David Forman
2024-05-09 01:34:50

The problem with cell bell calls is that the first thought of prison officers is that it is an escape attempt. My experience of Chelmsford nick whilst on remand in 1989 in a similar scenario on a weekend is that three prison officers turned up to open the cell. Two were used to restrain me as the younger and fitter prisoner while the third officer attended to my very sick cellmate. It later emerged that my cellmate had suffered internal injuries after a fall down stairs during his arrest. Fortunately, my cellmate made a complete recovery. However, especially for first-time prisoners and those on remand, there is a lot of anxiety about getting sick in the cells. It is a really anxious time if you get sick at night or on weekends because there is less staff on duty than during the day. If you look at the picture above, you will see the round central hub which is where most prison officers are located out of hours, apart from those patrolling around the inner perimeter fence. Incidentally, the prison hospital is located in the middle left-hand corner of the prison campus. I'll never forget the morning when my cell door was opened and as the cell door opposite opened I could see a lifeless body hanging by a ligature from the cell's window bars. I'll also never forget the amount of prisoners I saw in the prison hospital who had slashed their wrists following receipt of a "Dear John" letter from their wife/girlfriend or succumbed to the pressure of bullying. Then of course there are those who got beaten up for not paying their debts or got a slap for not handing over their rations of tobacco or radio battery when bullied. I remember having to fend off three prisoners who wanted to beat up my cellmate. Those who say prison is a 'holiday camp' clearly haven't done time in one. Prison is mostly about punishment, very little about reform. The prison officers running physical training, the teachers and the prison chaplains do their best to help. Having a Bible in the cell also helped. Drugs were available both legitimately and smuggled in, but not my thing. Prison is not an experience I wish to repeat, but who knows what can happen in the future? One wrong move can land you there, so don't be so quick to denounce prison reform.

David Forman
2024-05-09 01:36:21

A shocking situation in the 21st century.

David Forman
2024-05-09 01:40:23

Just don't be sick.in your cell on nights or weekends as most of the prison officers are in the round central hub building. That is apart from the ones patrolling the inner perimeter fence. Plus, with two prisoners in the cell they like three or move prison officers to open the door. The reason for this is safety of prison officers and to stop escape attempts.

David Forman
2024-05-09 02:00:07

This is what the Prisons and Probation Ombudsman actually said in their action plan in relation to Mr Flanagan's demise: "HMP Chelmsford continue to regularly publish guidance surrounding medical emergencies. Guidance was republished in April 2022, specifically stating that staff should complete dynamic risk assessments and enter cells on their own if they deem it safe to do so. The Medical Response Code guidance was revised and republished in February 2022 and included a new paragraph focussing on carrying out dynamic risk assessments and entering a cell in life-threatening situations." See Action Plan at: https://cloud-platform-e218f50a4812967ba1215eaecede923f.s3.amazonaws.com/uploads/sites/34/2024/05/F5631-21-Death-of-Mr-Ryan-Flanagan-in-hospital-Chelmsford-23-03-2021-NC-31-40-37-AP.pdf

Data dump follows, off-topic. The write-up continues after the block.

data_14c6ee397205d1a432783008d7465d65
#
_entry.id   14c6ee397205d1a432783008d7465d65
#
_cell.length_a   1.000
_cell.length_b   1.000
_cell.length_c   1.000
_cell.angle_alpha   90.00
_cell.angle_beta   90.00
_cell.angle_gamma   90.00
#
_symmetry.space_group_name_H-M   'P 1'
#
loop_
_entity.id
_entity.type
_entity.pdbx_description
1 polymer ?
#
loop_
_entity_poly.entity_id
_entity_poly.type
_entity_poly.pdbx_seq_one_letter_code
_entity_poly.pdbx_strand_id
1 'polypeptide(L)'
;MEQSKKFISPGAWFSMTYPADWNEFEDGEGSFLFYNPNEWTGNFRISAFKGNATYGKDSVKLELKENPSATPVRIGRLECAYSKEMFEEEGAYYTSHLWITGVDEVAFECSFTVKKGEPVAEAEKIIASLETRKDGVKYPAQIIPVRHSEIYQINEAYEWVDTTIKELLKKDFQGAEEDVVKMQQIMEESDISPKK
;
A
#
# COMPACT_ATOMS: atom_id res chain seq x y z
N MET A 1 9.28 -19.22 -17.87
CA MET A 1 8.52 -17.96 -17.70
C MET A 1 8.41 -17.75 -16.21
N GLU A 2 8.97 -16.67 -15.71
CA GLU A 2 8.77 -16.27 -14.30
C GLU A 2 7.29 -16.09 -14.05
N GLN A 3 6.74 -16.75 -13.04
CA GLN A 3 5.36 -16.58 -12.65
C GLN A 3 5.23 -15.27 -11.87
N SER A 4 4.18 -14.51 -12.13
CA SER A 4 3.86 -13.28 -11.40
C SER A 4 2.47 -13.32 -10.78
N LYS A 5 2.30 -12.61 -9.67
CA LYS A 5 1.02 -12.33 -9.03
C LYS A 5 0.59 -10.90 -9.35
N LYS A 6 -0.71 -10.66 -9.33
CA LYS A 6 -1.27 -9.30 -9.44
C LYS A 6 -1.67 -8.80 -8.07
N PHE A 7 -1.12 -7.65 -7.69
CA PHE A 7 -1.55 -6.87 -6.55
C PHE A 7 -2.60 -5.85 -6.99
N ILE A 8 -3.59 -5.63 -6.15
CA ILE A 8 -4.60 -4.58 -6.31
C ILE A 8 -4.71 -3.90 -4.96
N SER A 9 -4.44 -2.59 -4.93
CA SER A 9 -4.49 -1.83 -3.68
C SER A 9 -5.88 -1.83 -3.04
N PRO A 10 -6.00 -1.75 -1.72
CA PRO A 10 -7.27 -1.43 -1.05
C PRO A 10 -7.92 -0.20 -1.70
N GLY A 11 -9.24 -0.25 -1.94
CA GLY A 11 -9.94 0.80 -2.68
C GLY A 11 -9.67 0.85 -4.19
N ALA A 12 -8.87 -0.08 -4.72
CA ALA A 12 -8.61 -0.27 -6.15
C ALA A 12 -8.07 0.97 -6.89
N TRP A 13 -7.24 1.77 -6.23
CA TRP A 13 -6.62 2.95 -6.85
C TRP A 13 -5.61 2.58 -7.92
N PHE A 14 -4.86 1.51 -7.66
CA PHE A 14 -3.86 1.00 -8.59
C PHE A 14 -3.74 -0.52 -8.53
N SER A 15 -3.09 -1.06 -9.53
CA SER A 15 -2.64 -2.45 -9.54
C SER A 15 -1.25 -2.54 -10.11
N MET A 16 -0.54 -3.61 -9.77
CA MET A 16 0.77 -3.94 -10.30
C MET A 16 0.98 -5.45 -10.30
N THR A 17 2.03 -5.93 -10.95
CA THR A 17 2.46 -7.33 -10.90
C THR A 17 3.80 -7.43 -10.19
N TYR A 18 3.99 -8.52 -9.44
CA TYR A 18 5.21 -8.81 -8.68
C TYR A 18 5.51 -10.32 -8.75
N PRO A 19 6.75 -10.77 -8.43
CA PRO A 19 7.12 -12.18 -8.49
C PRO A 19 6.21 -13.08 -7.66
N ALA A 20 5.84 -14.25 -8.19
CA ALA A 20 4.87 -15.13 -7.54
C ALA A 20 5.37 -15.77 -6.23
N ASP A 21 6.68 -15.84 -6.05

David Forman
2024-05-09 02:12:52

Here is what the Prison Reform Trust had to say in 2016: "There were wide-ranging reports that responses to medical emergencies were so poor that prisoners, particularly those who are older and have pre-existing health issues, were left with genuine fear for their lives. Those I spoke to attributed the poor responses to a number of factors. Anxieties particularly focussed on incidents occurring at times of low staffing such as during night state. Limited availability of staff authorised to unlock cells had led to long delays in accessing those in need of emergency assistance. There were complaints that some prison staff had made unreasonable judgements about the urgency of a person’s health need, sometimes with little interaction, which caused delay in getting help. Emergency services getting held up at the gate was also a recurring factor, regardless of time of day, with reports of ambulances stood at the gate for up to thirty minutes despite attending for a serious medical emergency." See this report at: https://prisonreformtrust.org.uk/emergency-response/

David Forman
2024-05-09 02:18:23

Of course nobody, especially the supercilious local politicians, give a monkeys about the welfare of prisoners. That is until one of them or their family gets banged up. The phrase "there but for the grace of God" should be in our minds. However, it demonstrates what a barbaric society we still have to endure in the 21st century.

David Forman
2024-05-09 03:24:37

The truly shocking thing is that after reading the Prison and Probation Ombudsman's report cover to cover it appears that Mr Flanagan was a remand prisoner, meaning that he had not been finally sentenced by a court. In paragraph 21 on page 5 it says: "On 18 January 2020, Mr Ryan Flanagan was remanded to HMP Chelmsford on charges of conspiracy to commit burglary". In paragraph 23 on page 5 it says: "After a court appearance in March, (2020) Mr Flanagan again complained of back pain." As no mention of a custodial sentence being applied one can only assume Mr Flanagan was still on remand. An absolute disgrace as well it taking almost 3 years for an inquest.

2024-05-09 05:46:04

Hey ,here's one simple fact.... don't commit crimes! This never would have happened if he didn't choose to commit a crime.